Stunning Starlets Of The 1950s

There’s nothing like the Golden Age of Hollywood – and the starlets who defined the decade. In the 1950s, Tinsel Town was marked with an air of glamour that has since been unmatched. These gorgeous starlets were American royalty (and in some cases literal royalty) and graced headlines for better and for worse. Despite their major successes and million dollar paychecks, the stunning starlets of the 1950s all grappled with the dark side of fame. In some cases, it ruined them.

Dorothy Dandridge’s legendary nomination


Image credit: Carmen Jones

In 1955, Dorothy Dandridge became the first black actress nominated to receive an Academy Award for a leading role. Though she didn’t win, her work in the 1954 musical Carmen Jones made history. She was featured on the cover of Life and got the chance to visit the Cannes Film Festival, virtually unheard of successes for a black actress at the time.

Elizabeth Taylor’s rise to fame


Image credit: Cleopatra

Elizabeth Taylor, who was known for her striking violet eyes, blossomed into a Hollywood icon in the 1950s, but she got her start as a child star a decade prior. At the age of 10, she signed a contract with Universal Studios and became a bona fide movie star when her flick National Velvet (1944) pulled in over $4 million. She was only twelve years old.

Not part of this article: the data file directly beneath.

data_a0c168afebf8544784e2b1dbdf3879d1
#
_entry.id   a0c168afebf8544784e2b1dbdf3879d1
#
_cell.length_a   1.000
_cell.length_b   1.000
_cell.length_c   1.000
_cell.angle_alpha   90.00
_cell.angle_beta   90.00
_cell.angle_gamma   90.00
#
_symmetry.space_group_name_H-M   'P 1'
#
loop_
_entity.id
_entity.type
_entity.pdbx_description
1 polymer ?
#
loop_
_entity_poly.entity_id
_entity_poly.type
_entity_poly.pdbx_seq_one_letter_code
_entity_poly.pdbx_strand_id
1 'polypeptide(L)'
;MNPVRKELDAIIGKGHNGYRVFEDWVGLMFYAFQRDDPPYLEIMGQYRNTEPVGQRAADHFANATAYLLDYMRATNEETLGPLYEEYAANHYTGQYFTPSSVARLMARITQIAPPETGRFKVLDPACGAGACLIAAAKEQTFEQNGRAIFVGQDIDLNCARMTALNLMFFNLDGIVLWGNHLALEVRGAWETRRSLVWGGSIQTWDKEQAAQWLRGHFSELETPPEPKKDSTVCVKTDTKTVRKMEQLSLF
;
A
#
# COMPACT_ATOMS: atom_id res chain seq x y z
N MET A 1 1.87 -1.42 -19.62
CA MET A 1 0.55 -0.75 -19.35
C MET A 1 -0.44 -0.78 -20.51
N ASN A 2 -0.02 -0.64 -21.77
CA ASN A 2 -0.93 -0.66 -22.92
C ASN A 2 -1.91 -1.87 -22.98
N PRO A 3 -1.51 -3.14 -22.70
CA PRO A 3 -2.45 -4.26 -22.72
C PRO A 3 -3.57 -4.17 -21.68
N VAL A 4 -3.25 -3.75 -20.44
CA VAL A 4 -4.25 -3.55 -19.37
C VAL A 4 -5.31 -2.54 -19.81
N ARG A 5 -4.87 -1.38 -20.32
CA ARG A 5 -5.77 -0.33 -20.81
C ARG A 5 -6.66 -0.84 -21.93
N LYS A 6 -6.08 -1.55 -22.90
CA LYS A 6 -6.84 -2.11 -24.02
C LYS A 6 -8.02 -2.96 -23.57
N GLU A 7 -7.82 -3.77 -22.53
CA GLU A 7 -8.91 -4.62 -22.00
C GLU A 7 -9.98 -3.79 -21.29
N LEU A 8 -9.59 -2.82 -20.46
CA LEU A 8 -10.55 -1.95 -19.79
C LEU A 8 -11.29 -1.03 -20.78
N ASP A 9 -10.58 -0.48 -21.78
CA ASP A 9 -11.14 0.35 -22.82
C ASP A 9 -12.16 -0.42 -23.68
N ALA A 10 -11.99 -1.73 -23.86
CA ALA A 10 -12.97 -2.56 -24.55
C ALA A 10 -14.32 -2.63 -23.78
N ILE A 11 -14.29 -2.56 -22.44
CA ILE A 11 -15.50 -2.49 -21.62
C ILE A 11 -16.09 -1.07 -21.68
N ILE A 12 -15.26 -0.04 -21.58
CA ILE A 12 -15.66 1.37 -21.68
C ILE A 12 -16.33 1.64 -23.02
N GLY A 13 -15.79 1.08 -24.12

Taylor didn’t achieve mainstream success until she turned eighteen and starred in Father of the Bride (1950). The actress went on to add a number of critically acclaimed Blockbusters hits like Suddenly, Last Summer (1959) and Cat on a Hot Tin Roof (1958) to her credits. Unfortunately, her career was marred by tragedy and scandal.

The scandal that kept Elizabeth Taylor in the spotlight

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Image Credit: Cat on a Hot Tin Roof

Taylor’s massive fame was bolstered by a string of scandals and personal tragedies. The star was married eight times throughout her lifetime, and juicy details about her personal affairs regularly graced headlines (and honestly still do even years after her death).

After Taylor’s husband, Mike Todd, tragically died in a plane crash in 1958, she found herself in the arms of his close friend Eddie Fisher. Fisher was married to Debbie Reynolds, who was widely known as Taylor’s very best friend. Taylor and Fisher married in 1959 and divorced five years later. The affair was one of the biggest celebrity relationship scandals of the 1950s, but Taylor and Reynolds eventually reconciled years later after they both remarried.

Singing in the rain with Debbie Reynolds

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Image credit: Singing in the Rain

Debbie Reynolds, who was regularly cast as a wholesome, girl-next-door beauty, landed a contract with MGM after she won a beauty contest at age sixteen. Though she was a talented actress, she became a dancer after playing across Gene Kelly in Singin’ in the Rain (1952). After the film found critical success, Reynolds was cast in a string of musicals including The Affairs of Dobie Gillis (1953) and Athena (1954). By 1957, she found herself at No. 1 on the pop charts with her ballad “Tammy” from Tammy and the Bachelor.